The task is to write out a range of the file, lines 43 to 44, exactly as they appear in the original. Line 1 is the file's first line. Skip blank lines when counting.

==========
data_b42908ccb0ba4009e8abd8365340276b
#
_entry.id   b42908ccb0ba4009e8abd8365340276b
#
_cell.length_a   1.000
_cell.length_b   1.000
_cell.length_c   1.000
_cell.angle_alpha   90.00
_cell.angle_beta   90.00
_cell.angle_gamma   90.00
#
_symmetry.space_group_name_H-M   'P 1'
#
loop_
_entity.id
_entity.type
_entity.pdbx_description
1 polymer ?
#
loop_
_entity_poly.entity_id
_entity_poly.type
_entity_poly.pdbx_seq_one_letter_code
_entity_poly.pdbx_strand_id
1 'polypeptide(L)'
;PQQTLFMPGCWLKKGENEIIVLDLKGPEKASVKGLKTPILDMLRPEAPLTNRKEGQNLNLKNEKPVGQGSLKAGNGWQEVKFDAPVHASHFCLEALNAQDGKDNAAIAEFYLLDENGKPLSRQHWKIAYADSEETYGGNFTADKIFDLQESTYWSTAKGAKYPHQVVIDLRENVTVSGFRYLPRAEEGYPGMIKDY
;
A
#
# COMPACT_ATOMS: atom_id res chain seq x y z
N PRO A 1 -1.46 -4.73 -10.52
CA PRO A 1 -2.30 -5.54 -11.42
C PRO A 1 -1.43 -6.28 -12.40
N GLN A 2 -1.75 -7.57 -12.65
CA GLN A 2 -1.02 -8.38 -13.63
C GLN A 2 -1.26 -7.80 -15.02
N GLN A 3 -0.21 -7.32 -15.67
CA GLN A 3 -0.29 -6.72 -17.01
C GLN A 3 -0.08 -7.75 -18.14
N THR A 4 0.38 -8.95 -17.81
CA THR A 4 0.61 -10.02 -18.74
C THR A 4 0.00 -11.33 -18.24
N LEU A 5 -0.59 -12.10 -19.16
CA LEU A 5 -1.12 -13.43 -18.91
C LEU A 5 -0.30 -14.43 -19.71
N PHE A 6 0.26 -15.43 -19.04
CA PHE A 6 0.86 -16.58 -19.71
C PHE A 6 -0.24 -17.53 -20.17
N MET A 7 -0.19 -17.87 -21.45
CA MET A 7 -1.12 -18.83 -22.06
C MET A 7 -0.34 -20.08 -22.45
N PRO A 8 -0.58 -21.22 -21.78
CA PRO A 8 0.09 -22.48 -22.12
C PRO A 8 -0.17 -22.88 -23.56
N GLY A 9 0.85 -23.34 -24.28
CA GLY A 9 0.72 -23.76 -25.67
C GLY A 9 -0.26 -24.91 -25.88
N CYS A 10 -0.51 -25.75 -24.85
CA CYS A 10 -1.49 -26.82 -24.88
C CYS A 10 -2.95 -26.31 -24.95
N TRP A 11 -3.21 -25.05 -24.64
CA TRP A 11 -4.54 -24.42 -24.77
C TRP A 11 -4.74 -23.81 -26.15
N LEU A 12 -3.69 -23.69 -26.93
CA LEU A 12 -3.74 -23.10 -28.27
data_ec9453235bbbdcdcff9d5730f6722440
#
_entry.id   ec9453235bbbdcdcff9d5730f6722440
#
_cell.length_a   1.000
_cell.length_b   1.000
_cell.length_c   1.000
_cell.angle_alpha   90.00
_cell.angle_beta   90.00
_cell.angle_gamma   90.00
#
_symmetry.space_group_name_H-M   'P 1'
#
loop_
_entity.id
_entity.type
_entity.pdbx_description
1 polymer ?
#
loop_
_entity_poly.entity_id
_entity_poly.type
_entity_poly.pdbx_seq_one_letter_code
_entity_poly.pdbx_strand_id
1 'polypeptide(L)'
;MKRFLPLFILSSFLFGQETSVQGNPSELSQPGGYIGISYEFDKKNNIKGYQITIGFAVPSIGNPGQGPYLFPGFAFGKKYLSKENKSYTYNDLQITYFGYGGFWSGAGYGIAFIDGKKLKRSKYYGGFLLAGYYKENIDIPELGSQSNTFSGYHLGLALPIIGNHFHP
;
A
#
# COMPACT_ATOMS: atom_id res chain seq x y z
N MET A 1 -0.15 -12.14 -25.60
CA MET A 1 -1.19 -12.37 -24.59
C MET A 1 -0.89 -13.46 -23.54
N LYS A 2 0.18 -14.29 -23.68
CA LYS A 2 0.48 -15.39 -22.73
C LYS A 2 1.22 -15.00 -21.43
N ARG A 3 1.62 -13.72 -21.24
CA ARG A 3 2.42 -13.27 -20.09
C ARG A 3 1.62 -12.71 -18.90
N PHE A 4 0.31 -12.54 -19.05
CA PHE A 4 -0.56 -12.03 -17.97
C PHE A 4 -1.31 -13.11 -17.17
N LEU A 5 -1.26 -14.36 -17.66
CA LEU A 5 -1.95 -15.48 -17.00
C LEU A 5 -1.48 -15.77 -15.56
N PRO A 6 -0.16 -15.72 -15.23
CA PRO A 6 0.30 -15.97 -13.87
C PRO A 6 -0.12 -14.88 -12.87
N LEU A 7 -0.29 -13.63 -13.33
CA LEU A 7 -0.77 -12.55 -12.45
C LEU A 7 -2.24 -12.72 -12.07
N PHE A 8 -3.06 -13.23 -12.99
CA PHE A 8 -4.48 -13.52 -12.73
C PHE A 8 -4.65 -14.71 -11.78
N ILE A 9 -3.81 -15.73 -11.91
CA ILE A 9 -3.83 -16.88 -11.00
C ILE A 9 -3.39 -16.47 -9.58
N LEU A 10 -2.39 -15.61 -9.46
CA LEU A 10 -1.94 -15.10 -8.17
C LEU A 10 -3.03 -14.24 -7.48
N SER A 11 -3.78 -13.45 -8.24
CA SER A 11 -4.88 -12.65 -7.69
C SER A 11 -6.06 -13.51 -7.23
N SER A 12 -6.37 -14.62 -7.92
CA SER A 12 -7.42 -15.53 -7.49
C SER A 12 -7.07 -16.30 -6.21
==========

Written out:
N LEU A 5 -0.59 -12.10 -19.16
CA LEU A 5 -1.12 -13.43 -18.91